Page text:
Gwalior: An Indian Air Force Apache AH-64E combat helicopter made an emergency landing near Bhind in Madhya Pradesh while it was carrying out routine operational training, on Monday. No casualty has been reported in the incident.
The IAF said that all crew members and the aircraft are safe. “The rectification party has reached the site,” it said, adding that a court of inquiry has been ordered to ascertain the reasons.
The pilot had to make precautionary landing after detecting some technical glitches in the helicopter. According to an IAF official, a “major incident” was averted due to the “pilot’s presence of mind”.
This is not the first time an Apache helicopter had to make an emergency landing since its induction in the IAF in 2018. As India Sentinels had reported earlier, on April 17, 2020, the chopper made an emergency landing at Indora in Punjab’s Hoshiarpur district.
In that incident, the combat helicopter had been airborne for an hour after taking off from the Pathankot airbase developed critical failure. It forced the pilot to land it at a safer place. No damage to crew and aircraft were reported.
About the Apache AH-64E
The Apache helicopter is made by the American defence behemoth Boeing Defence. The Apache AH-64E is considered to be the most advanced multi-role combat helicopter in the world.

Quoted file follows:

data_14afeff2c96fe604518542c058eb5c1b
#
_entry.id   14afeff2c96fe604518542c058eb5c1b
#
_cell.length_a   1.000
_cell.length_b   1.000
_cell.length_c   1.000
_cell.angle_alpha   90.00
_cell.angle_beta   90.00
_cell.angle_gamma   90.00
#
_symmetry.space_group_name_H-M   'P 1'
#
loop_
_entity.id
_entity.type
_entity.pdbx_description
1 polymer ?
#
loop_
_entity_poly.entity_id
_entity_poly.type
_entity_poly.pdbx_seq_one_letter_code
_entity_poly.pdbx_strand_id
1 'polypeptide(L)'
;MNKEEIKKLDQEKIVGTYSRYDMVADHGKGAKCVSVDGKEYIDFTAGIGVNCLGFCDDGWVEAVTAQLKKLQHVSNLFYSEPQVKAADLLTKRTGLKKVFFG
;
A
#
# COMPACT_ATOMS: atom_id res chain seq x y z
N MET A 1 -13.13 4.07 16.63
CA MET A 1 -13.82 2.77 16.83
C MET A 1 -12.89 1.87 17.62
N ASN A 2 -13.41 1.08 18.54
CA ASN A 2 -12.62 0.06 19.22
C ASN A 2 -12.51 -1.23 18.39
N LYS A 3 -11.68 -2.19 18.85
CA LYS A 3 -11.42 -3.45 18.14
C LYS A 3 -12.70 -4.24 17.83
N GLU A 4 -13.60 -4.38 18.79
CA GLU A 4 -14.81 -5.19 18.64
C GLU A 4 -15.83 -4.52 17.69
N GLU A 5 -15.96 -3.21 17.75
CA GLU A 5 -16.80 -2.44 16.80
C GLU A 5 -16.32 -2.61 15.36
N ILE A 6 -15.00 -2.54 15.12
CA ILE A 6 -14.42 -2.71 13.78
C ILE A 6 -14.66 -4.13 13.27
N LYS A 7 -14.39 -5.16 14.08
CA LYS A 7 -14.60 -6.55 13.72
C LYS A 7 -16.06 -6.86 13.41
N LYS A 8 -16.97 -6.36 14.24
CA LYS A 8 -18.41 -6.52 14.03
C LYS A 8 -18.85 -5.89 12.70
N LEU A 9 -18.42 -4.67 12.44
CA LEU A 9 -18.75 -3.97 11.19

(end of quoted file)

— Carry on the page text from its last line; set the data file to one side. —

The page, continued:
India is one of 17 nations to select the Apache and has the most advanced variant, the AH-64E Apache that is also flown by the United States and many other countries.
In 2015, India signed a contract worth $1.1 billion with Boeing for the acquisition of 22 Apache AH-64E helicopters for the IAF. The delivery of all the initially contracted helicopters has been completed, as India Sentinels reported in July 2020.
Now, the IAF has a fleet of 22 of these attack helicopters, with two squadrons based at Punjab’s Pathankot and Assam’s Jorhat.
Additionally, India has also entered a deal in 2020 for acquiring six Apache choppers for the Indian Army worth $930 million.
The AH-64E Apache is designed and equipped with an open systems architecture including the latest communications, navigation, sensor, and weapon systems. It has an improved modernized target-acquisition designation system (MTADS) that provides day, night, and all-weather target information, as well as night vision-navigation capability.
The helicopter is also equipped with fire-and-forget Hellfire missiles. It can track up to 128 targets a minute and prioritize threats.